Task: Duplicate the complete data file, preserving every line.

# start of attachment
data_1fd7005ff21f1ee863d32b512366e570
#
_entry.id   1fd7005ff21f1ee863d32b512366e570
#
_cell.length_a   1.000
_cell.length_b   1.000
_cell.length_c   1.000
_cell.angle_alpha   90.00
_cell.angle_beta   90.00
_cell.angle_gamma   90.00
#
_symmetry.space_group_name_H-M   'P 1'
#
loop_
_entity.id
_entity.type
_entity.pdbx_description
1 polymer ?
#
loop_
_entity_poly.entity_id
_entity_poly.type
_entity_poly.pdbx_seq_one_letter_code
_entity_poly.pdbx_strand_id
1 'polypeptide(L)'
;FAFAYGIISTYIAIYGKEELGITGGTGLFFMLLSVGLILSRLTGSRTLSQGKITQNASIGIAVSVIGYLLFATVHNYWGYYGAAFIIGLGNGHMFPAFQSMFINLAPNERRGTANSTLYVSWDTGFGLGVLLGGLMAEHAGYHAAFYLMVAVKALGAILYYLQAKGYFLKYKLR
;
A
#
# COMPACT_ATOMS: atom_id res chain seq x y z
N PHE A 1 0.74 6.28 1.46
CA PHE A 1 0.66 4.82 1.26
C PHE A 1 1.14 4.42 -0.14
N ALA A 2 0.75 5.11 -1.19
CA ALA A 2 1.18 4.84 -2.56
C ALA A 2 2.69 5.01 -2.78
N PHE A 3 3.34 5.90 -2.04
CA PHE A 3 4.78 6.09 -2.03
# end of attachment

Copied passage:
data_1fd7005ff21f1ee863d32b512366e570
#
_entry.id   1fd7005ff21f1ee863d32b512366e570
#
_cell.length_a   1.000
_cell.length_b   1.000
_cell.length_c   1.000
_cell.angle_alpha   90.00
_cell.angle_beta   90.00
_cell.angle_gamma   90.00
#
_symmetry.space_group_name_H-M   'P 1'
#
loop_
_entity.id
_entity.type
_entity.pdbx_description
1 polymer ?
#
loop_
_entity_poly.entity_id
_entity_poly.type
_entity_poly.pdbx_seq_one_letter_code
_entity_poly.pdbx_strand_id
1 'polypeptide(L)'
;FAFAYGIISTYIAIYGKEELGITGGTGLFFMLLSVGLILSRLTGSRTLSQGKITQNASIGIAVSVIGYLLFATVHNYWGYYGAAFIIGLGNGHMFPAFQSMFINLAPNERRGTANSTLYVSWDTGFGLGVLLGGLMAEHAGYHAAFYLMVAVKALGAILYYLQAKGYFLKYKLR
;
A
#
# COMPACT_ATOMS: atom_id res chain seq x y z
N PHE A 1 0.74 6.28 1.46
CA PHE A 1 0.66 4.82 1.26
C PHE A 1 1.14 4.42 -0.14
N ALA A 2 0.75 5.11 -1.19
CA ALA A 2 1.18 4.84 -2.56
C ALA A 2 2.69 5.01 -2.78
N PHE A 3 3.34 5.90 -2.04
CA PHE A 3 4.78 6.09 -2.03